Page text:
- Sweden announced further tightening measures this week as its COVID-19 cases continue to climb.
- Prime Minister Stefan Lofven (Stefan Lofven) warned this week that the country may also face its first lockdown.
- The new infection prompted Sweden to gradually abandon its original unique method.
- Please visit the “Business” section of Insider for more stories.
Swedish Prime Minister Stefan Lofven (Stefan Lofven) warned this week that Sweden has faced the first lockdown since the pandemic began because it appears to be unable to control its ever-increasing number of coronavirus cases.
The country, which relied mainly on voluntary measures to act during the pandemic, was forced to gradually tighten its unique methods after seeing an increase in cases in the past two weeks.
According to Johns Hopkins University trackers, Sweden reported more than 4,800 new coronavirus cases and 40 deaths on Thursday, the highest level since the beginning of this month. Since the beginning of the pandemic, Sweden has recorded 659,000 cases.
Bloomberg said at a news conference on Wednesday that Lovewen said: “We see an increase in cases again, and we need to take new measures.”
Sweden has been trying to control its rising number of cases for several weeks. In December last year, the government issued the first recommendation to wear a mask, which is basically a taboo in the country.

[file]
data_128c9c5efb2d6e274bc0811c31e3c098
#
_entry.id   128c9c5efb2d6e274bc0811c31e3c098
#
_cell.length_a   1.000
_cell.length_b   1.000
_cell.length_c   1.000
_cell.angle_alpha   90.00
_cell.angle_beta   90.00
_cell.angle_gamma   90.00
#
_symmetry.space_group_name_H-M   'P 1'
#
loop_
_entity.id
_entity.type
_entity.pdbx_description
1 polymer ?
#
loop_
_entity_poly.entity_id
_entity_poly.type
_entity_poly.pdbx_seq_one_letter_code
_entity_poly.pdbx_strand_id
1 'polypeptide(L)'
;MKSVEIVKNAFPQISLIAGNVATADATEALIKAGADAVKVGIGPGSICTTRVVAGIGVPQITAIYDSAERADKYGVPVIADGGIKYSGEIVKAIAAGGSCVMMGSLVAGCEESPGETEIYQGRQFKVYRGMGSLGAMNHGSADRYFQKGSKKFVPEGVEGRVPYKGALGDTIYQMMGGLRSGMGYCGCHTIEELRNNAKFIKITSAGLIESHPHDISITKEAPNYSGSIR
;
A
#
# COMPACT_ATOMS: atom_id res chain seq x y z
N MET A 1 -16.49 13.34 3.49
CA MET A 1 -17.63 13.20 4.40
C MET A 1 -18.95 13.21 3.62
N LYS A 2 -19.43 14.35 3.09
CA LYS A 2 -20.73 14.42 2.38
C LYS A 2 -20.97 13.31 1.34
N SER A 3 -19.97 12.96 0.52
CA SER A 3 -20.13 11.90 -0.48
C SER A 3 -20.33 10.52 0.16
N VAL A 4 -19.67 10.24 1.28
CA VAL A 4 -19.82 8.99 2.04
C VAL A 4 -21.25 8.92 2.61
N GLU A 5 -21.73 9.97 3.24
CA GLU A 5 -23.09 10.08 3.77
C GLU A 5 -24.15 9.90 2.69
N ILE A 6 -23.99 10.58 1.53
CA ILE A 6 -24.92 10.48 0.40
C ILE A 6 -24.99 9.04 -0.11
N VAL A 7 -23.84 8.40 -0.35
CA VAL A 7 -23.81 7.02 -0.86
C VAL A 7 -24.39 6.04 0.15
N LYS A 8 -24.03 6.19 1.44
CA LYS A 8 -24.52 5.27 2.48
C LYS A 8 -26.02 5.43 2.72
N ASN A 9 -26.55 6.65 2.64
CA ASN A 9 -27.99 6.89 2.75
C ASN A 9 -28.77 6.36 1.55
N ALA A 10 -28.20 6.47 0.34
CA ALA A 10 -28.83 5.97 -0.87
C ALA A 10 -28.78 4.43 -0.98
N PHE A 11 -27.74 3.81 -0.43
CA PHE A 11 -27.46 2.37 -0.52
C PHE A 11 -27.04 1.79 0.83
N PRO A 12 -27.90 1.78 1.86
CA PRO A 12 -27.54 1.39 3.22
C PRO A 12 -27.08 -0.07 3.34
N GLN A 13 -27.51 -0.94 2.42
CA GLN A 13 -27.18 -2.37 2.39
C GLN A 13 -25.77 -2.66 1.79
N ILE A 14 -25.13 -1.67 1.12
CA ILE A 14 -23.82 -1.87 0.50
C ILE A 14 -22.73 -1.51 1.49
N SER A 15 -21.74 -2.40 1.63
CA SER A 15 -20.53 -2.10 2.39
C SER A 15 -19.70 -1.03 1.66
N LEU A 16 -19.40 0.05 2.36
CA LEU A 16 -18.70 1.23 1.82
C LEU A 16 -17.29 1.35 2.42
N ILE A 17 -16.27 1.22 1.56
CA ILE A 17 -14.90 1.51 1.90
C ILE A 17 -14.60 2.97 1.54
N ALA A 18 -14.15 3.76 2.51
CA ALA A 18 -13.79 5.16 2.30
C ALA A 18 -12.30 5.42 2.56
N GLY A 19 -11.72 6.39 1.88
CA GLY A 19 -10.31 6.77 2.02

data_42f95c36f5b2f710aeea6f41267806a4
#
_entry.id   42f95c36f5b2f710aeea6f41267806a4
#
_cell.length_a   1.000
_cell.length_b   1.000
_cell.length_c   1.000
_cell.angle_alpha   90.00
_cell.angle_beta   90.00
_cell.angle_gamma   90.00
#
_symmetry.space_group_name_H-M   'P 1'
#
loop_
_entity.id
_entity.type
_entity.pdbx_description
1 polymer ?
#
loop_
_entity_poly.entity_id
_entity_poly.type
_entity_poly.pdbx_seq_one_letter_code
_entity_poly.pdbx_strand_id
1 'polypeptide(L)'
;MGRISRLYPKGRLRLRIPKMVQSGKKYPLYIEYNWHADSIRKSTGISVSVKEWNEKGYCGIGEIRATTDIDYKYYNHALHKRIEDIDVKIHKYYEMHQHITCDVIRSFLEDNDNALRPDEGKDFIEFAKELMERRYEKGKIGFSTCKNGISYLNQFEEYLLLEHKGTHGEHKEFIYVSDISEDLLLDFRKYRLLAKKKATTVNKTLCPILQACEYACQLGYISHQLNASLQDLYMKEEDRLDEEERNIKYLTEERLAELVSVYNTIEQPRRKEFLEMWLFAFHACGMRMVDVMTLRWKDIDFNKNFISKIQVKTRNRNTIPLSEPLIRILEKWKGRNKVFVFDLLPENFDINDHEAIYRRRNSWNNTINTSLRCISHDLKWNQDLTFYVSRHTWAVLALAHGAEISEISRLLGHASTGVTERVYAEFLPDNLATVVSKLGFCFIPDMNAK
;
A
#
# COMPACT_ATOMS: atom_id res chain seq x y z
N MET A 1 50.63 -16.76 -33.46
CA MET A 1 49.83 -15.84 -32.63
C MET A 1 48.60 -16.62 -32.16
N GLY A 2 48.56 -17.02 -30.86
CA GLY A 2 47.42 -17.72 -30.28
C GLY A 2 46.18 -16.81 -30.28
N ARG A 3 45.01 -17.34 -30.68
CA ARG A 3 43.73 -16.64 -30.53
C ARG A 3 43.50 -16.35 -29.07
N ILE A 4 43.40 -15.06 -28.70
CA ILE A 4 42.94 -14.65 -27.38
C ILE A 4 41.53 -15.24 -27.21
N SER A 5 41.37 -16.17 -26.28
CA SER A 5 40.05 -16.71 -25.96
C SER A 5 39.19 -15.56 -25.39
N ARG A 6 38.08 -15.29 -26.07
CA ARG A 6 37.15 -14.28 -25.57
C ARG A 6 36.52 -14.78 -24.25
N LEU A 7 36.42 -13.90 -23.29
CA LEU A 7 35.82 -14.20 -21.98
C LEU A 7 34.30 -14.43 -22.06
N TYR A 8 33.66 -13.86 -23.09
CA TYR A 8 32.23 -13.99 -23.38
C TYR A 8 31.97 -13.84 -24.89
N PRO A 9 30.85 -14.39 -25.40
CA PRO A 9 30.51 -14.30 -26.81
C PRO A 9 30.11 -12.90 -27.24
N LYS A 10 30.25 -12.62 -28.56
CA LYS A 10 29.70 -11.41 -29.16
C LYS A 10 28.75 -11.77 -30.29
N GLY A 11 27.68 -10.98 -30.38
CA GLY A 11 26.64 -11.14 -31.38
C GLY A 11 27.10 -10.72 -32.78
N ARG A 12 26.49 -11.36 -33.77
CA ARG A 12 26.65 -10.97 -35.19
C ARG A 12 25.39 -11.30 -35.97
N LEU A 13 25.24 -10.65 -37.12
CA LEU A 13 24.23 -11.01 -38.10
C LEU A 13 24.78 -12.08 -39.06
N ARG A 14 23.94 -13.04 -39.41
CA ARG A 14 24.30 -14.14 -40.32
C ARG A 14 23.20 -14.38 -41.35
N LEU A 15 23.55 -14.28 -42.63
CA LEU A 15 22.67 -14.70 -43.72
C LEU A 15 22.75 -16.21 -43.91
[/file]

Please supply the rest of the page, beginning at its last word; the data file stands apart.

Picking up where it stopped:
A month later, Sweden closed its borders with neighboring countries Norway and Denmark, and introduced a law allowing the government to close restaurants, shops and public transportation to prevent the spread of COVID-19.
Lofven announced that from March 1st, restaurants and cafes that do not serve alcoholic beverages must be closed at 8.30 pm, and the number of people in shops and stadiums will be restricted. This week even further tightened measures Shi.
Lovewen said that restaurants in large shopping malls will only be able to deliver food, and amateur sports will also be stopped.
These restrictions not only occur when the number of cases continues to increase, but also when public health experts point out that the country’s health system is now facing new variants of the virus.
The Daily Telegraph reported that Anders Tegnell, the architect of Sweden’s original lock-free response, said on Tuesday that the more contagious British variant now dominates Sweden seems “almost inevitable. “. In Stockholm, it has been identified in 27% of the test samples.
The day after Sweden announced adjustments to its measures, the prime minister of neighbouring Finland announced a three-week coronavirus lockdown starting on March 8. This will cause all restaurants to close and allow up to six restaurants to gather.